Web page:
Text: John 1:19-28

Who Are You?

Who are you? This is the question, isn’t it?  This is the question that is asked of us, by the church, by our colleagues, by the world.  Who are you?

This is an interesting question to be posed by our reading today, this day before  Ash Wednesday, this last day of Epiphany, this day of transition. The Pharisees, representatives of the religious authority, are sent to find out just exactly who John is.  They don’t waste any time going about their task, they go directly to the source, they ask John.  His answer: I am NOT the Messiah. He answers by telling them who he is not….not the Messiah, not Elijah, not Moses.

I am a Diaconal Minister in the Evangelical Lutheran Church in America, and this conversation is echoing an email thread that I have been following on my community’s list serve over the past week.  Our denomination is, after 15 years, re-visiting the structure of our rosters, which is what we call the lists of set-aside public leaders in our church.  We have four rosters, the ordained pastors, those called to a ministry of Word & Sacrament and the “lay” rosters, those called to a ministry of Word & Service, of which there are three expressions, Deaconesses, Diaconal Ministers and Associates in Ministry.  We will be in discussion for the next three years about how we define that second group of rosters, and a first preliminary report has just been released.  The people in our church, including the pastors, and the people of the world are continually coming to us and asking us “Who are you?”  Our answer frequently sounds like John’s:  “I am NOT a pastor.” We are not half- pastor’s, incompletely trained ministers.  No, we don’t think we will go back to seminary and “complete our training”, thank you for the suggestion.

Lest you think that this homily is all about me, and that this conversation in my church has no bearing on the rest of you, think about this, if you will.  Here at Seattle University’s  School of Theology and Ministry, we are involved in the process of forming leaders for the Church in the 21st Century.  We are called to leadership in some way, to minister to a people who are not only asking “who are you”, but are also asking “who are we”?  As the mainline denominations face the challenges of diminishing numbers, as our seminaries see fewer students coming to training, as more and more leaders begin to think about being bi-vocational ministers, and as our congregations face the fact that we will no longer be conducting our ministries following the patterns established in the 1950’s when we had Sunday Schools bursting at the seams, we are being asked to answer that question.

John’s answer:  “I am, as Isaiah prophesied, the voice of someone crying out in the wilderness, make straight our God’s road!”  and “among you stands someone who you don’t recognize—“  That is our call, that is our mission in this day and this time, to introduce the world to the one who staqnds in their midst. 

As we stand at the eve of Lent, as the world around us observes this day as an excuse for excesses of all kinds, John reminds us of what we are doing here, at this school.  We are being set aside to show the world the God whom they do not recognize.  Not some God set up apart from us in some heaven above, not some God who set the world in motion then sits back to watch what we do with it, not some God who is too fastidious to get dirty with that Creation.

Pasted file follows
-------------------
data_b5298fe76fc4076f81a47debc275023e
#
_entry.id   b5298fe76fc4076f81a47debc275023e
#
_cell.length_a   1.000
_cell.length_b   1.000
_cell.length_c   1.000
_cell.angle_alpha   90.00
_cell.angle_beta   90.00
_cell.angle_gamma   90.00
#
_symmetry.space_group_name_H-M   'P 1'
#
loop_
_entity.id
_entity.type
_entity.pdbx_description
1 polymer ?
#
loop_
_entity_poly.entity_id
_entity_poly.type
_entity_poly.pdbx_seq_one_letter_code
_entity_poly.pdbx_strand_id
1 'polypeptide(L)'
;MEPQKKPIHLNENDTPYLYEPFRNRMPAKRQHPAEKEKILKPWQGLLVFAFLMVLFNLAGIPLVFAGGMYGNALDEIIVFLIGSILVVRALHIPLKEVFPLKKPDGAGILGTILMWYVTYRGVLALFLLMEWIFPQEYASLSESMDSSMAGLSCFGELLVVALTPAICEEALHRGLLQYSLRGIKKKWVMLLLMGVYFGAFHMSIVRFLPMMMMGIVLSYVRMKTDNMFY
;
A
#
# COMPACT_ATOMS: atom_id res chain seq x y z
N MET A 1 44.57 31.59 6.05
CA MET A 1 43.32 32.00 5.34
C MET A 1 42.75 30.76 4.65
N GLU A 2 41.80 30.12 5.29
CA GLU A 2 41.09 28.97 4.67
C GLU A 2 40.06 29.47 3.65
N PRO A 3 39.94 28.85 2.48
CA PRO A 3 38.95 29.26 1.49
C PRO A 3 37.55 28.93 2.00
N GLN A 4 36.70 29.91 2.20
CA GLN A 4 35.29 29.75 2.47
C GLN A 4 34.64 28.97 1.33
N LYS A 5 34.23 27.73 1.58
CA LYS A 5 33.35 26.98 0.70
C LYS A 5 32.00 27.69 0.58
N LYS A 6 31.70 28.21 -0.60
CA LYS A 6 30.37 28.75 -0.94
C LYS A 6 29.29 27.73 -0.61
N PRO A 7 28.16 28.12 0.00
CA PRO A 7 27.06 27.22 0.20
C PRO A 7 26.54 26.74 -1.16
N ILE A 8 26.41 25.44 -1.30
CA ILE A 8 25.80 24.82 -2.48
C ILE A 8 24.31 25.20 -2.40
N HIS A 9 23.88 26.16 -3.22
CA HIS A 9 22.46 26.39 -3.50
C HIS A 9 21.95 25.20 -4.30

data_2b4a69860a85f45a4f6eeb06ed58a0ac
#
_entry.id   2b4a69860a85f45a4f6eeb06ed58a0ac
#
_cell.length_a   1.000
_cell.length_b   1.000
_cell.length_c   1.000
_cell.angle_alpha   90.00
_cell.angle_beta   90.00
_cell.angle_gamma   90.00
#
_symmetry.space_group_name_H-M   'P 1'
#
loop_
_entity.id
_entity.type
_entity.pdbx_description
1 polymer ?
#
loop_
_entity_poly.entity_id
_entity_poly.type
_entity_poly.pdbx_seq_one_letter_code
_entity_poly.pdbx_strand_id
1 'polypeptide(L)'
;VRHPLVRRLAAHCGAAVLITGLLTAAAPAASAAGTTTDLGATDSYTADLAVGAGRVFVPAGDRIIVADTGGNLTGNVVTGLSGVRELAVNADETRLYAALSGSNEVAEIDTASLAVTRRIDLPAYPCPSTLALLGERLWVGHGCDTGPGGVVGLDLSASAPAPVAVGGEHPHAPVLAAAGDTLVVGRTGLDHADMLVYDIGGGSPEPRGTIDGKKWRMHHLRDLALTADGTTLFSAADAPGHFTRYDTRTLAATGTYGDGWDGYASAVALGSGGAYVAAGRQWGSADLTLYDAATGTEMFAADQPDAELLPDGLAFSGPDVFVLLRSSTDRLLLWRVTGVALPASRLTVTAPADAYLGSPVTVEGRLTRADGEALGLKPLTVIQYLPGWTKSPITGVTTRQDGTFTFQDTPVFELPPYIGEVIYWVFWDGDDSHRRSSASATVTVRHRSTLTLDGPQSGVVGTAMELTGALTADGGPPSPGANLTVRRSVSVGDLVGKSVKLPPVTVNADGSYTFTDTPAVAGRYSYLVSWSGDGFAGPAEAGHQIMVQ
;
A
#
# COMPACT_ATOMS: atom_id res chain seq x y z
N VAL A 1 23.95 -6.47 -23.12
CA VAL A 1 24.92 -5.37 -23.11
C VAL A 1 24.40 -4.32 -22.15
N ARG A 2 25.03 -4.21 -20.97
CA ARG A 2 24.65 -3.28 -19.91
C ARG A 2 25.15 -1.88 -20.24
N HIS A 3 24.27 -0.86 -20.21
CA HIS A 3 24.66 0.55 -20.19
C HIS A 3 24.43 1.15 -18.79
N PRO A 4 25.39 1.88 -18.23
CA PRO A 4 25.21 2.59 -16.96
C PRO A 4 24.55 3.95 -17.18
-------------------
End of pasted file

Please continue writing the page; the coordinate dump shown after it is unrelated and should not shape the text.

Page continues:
John, and by inference, we ourselves, came to make the way to God straight, to point out that God was– is –in our midst; walking among us, living with us, embodied, incarnate, Emmanuel, God with us. As leaders of the church in the 21st century, we are not called to sit inside the walls of our church buildings, waiting for the world to come inside.  We are called to be, like John, across the Jordan, in the wilderness of the world in this place, pointing out that God is in the midst of us, helping the world to recognize the one who is already among them.

John’s ministry did not look like anything the Church in Jerusalem recognized.  He was not a priest, he was not a Pharisee, he was not a Sadducee, and he wasn’t one of the great prophets of old, Elijah or Moses.  But the world, and the church of his time, recognized that he was someone to whom they should listen.  John had a message of invitation; he invited repentance, he spoke truth, and he cleared the way for the Messiah, who was already in their midst, to be recognized.

Whether your call is to Pastoral Counseling, to Spiritual Direction, to the ordained clergy or to Diaconal Ministry in one of its myriad forms, this time, right now in your life, is a transitional time.  This is the process by which you leave your former life as a member of your community, and move into a time of leadership for the future. 

As we sit here at the start of Lent, preparing to spend some time in reflection, I invite you to ask yourself: “Who am I?  Where is God calling me to be, in this time, in this place?  Where do I see the Holy One in our midst?  How do I clear a way for God to be here?” 

Amen and Amen.

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